Favorite genres are traditional mystery, police procedurals, espionage, Eurocrime, literary fiction and nonfiction history, especially WW2 and Cold War. I write about crime fiction at Read Me Deadly (www.readmedeadly.com)
Andrew Morton is not an author I'd seek out for authoritative history, so I wasn't anticipating that when I decided to read this book. Also, the title is a tip-off that this shouldn't be approached very seriously. The "17 carnations" is a reference to the scurrilous and unproven rumor that Nazi Ambassador to England, von Ribbentrop, had an affair with Wallis Warfield Simpson at the same time she was having one with the Prince of Wales (later Edward VIII, later the Duke of Windsor), and that the Ambassador daily sent her 17 carnations to memorialize their 17 sexual trysts.
Still, the book description promises that we'll receive the full story behind a "daring heist ordered by King George VI [and] the smooth duplicity of a Soviet spy" over "damning letters" between a Edward and the Nazi high command, and more revelations about Wallis's affair with Ribbentrop. All in all, a "saga of intrigue, betrayal, and deception suffused with a heady aroma of sex and suspicion." What a crock! If that description makes you want to read this book, put your credit card away, because it doesn't at all accurately describe its contents.
Morton trots out some well-worn stories about the couple's sex lives, but he keeps it brief and that's fine with me. What I wanted to hear about was the information Morton supposedly unearthed from extensive archival resources, and this heist story. To put the second part first, there was no heist. There are a couple of pages of the book describing a couple of British representatives taking a bunch of files from a German schloss held by American forces at the end of WW2, as Soviet forces approached. It was in broad daylight and the only arguably heist-like element was that they didn't wait for approval from the American officer in charge.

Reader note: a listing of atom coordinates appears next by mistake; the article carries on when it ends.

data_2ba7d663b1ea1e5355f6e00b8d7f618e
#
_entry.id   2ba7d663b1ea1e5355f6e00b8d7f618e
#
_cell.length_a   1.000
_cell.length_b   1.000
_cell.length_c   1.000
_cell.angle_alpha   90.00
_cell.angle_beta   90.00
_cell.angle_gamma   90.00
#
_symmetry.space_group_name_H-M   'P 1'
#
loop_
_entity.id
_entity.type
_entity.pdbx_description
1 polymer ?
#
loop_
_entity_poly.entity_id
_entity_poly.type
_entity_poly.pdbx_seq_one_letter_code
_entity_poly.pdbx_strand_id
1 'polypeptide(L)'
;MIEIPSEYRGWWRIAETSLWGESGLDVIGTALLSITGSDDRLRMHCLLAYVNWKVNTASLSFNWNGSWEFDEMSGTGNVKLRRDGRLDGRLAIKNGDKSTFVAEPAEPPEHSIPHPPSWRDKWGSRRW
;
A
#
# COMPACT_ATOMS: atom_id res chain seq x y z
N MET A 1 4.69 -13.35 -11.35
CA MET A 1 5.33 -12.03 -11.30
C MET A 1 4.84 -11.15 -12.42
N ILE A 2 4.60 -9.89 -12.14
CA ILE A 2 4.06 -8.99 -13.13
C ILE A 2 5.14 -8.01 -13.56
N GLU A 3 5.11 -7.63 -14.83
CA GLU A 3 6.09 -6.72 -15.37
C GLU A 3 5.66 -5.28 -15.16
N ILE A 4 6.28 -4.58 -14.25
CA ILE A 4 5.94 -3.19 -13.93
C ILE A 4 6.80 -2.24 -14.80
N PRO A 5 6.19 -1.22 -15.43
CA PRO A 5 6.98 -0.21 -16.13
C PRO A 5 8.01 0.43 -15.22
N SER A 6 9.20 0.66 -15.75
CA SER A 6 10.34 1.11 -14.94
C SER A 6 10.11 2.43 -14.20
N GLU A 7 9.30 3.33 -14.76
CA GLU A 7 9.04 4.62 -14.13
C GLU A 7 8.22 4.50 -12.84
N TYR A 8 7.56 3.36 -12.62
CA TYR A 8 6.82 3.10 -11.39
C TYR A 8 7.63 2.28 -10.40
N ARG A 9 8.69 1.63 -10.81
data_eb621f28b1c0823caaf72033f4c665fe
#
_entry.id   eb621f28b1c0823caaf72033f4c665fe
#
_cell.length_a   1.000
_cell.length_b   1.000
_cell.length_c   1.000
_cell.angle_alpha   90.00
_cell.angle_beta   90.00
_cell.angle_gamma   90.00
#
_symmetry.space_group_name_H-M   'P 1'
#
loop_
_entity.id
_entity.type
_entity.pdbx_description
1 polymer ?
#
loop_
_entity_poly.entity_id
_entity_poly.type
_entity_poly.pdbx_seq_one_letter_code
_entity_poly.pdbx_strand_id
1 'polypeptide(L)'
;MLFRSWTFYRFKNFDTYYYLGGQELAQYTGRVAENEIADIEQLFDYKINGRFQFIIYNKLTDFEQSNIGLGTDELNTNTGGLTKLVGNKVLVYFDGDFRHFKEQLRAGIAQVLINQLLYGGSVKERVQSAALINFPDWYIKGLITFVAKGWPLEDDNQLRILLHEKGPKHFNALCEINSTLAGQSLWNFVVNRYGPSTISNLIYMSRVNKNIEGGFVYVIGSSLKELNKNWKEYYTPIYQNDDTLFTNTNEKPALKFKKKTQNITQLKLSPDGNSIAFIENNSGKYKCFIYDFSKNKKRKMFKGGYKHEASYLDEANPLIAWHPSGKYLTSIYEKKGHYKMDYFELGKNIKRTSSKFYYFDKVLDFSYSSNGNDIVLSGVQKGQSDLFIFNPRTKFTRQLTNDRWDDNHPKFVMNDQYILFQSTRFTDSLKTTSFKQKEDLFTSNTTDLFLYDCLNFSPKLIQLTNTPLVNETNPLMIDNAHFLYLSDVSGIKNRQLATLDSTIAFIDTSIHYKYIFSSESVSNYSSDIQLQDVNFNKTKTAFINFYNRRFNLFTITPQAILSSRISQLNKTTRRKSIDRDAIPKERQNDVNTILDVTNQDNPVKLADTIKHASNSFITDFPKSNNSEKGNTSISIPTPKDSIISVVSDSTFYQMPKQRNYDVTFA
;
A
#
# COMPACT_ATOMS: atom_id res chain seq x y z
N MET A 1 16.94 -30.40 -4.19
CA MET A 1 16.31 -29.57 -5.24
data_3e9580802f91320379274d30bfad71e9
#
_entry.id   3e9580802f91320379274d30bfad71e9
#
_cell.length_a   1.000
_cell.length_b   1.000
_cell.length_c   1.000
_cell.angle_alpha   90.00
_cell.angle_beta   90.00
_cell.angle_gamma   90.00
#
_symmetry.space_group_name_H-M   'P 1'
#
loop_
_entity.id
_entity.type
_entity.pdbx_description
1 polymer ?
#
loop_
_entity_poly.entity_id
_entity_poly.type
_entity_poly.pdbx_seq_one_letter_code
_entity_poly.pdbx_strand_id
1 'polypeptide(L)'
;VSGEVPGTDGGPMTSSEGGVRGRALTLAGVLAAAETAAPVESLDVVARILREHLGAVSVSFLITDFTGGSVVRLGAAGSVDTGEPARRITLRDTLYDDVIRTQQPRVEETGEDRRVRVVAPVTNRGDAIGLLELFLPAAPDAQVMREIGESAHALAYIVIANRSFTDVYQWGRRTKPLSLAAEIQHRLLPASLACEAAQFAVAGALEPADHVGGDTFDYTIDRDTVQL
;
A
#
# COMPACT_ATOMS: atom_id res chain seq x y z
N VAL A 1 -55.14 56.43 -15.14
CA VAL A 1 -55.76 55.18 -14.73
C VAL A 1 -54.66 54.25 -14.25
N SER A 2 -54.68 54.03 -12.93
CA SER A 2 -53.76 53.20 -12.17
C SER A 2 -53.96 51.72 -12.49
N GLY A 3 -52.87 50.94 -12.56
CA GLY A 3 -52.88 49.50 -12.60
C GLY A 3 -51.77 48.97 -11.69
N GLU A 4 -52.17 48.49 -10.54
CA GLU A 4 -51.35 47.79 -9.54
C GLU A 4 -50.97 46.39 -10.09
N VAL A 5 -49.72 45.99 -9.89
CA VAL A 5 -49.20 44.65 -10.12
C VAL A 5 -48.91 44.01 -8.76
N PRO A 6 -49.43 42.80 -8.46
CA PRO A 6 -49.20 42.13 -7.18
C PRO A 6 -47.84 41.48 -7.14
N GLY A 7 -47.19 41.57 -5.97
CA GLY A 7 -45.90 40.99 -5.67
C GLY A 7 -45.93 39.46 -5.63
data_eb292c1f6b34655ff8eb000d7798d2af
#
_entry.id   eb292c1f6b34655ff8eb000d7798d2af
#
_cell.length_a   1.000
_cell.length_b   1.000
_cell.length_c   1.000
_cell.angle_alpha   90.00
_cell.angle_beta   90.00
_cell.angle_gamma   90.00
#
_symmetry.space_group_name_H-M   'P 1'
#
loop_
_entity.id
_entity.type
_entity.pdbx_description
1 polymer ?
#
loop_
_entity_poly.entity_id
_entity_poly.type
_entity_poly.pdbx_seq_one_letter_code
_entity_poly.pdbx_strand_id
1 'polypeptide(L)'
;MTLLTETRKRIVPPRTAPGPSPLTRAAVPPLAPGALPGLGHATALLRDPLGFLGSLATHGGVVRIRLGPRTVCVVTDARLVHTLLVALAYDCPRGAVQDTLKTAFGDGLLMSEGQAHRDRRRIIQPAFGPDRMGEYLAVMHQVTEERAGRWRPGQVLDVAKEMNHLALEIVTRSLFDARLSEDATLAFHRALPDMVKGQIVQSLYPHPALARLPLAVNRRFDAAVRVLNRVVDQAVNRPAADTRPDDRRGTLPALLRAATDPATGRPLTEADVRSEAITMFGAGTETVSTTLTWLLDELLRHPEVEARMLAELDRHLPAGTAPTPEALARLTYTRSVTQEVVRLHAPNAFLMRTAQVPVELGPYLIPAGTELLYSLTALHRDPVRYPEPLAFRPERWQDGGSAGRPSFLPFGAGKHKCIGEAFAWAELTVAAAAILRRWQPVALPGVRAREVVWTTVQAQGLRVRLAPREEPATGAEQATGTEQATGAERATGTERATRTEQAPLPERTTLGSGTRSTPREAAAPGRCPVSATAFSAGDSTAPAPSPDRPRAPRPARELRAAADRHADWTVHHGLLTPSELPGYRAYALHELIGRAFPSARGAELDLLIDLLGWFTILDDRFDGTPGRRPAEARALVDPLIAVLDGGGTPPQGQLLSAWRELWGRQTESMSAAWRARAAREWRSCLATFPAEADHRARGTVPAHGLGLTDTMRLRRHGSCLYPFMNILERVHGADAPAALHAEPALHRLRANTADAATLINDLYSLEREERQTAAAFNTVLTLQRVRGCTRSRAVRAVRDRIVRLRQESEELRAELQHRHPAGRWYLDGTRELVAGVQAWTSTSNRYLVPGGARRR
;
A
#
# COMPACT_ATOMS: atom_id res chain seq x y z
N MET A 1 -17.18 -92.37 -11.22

As for the for all this information about Edward and the Nazis, there is nothing particularly new or helpful in this book. Morton refers repeatedly to the so-called Windsor File, but he is very unclear about its contents. Instead, he describes, in mind-numbing detail, the attempts by the British monarchy and government to destroy the file, or at least suppress its appearance in the documentary history project that was ongoing in the years after the war. Their attempts were unsuccessful, and the history of the Windsor File has been detailed in previous books and journal articles.
Interspersed with this documentary story, Morton describes Edward and Wallis's pathetic and wasted lives after his abdication, with particular focus on the couple's vapidity and selfishness. Nothing new there, either.
I am at a loss to see the point of this book.
Note: I was given an advance copy of this book for review.